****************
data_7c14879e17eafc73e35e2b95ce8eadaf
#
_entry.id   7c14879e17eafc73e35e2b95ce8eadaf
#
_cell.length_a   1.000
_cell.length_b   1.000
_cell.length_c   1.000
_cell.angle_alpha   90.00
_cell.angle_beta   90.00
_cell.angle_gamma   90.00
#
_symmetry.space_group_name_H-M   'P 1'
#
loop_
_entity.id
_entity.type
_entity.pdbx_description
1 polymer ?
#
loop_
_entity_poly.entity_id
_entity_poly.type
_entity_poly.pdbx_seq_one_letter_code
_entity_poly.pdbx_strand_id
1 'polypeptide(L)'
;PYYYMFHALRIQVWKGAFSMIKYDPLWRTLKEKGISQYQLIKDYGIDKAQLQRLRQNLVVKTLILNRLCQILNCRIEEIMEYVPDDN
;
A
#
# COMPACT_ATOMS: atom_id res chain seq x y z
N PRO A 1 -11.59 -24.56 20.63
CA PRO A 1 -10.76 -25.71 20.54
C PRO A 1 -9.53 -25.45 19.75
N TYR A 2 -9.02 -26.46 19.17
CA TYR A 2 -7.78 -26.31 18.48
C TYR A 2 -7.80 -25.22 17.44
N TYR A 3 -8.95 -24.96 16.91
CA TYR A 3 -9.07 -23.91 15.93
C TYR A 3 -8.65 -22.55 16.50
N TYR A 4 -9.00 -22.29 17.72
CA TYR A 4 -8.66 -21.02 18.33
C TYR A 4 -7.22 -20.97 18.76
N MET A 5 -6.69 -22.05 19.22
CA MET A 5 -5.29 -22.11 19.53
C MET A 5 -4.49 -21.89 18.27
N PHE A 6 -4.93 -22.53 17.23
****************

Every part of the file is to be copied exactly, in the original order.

data_7c14879e17eafc73e35e2b95ce8eadaf
#
_entry.id   7c14879e17eafc73e35e2b95ce8eadaf
#
_cell.length_a   1.000
_cell.length_b   1.000
_cell.length_c   1.000
_cell.angle_alpha   90.00
_cell.angle_beta   90.00
_cell.angle_gamma   90.00
#
_symmetry.space_group_name_H-M   'P 1'
#
loop_
_entity.id
_entity.type
_entity.pdbx_description
1 polymer ?
#
loop_
_entity_poly.entity_id
_entity_poly.type
_entity_poly.pdbx_seq_one_letter_code
_entity_poly.pdbx_strand_id
1 'polypeptide(L)'
;PYYYMFHALRIQVWKGAFSMIKYDPLWRTLKEKGISQYQLIKDYGIDKAQLQRLRQNLVVKTLILNRLCQILNCRIEEIMEYVPDDN
;
A
#
# COMPACT_ATOMS: atom_id res chain seq x y z
N PRO A 1 -11.59 -24.56 20.63
CA PRO A 1 -10.76 -25.71 20.54
C PRO A 1 -9.53 -25.45 19.75
N TYR A 2 -9.02 -26.46 19.17
CA TYR A 2 -7.78 -26.31 18.48
C TYR A 2 -7.80 -25.22 17.44
N TYR A 3 -8.95 -24.96 16.91
CA TYR A 3 -9.07 -23.91 15.93
C TYR A 3 -8.65 -22.55 16.50
N TYR A 4 -9.00 -22.29 17.72
CA TYR A 4 -8.66 -21.02 18.33
C TYR A 4 -7.22 -20.97 18.76
N MET A 5 -6.69 -22.05 19.22
CA MET A 5 -5.29 -22.11 19.53
C MET A 5 -4.49 -21.89 18.27
N PHE A 6 -4.93 -22.53 17.23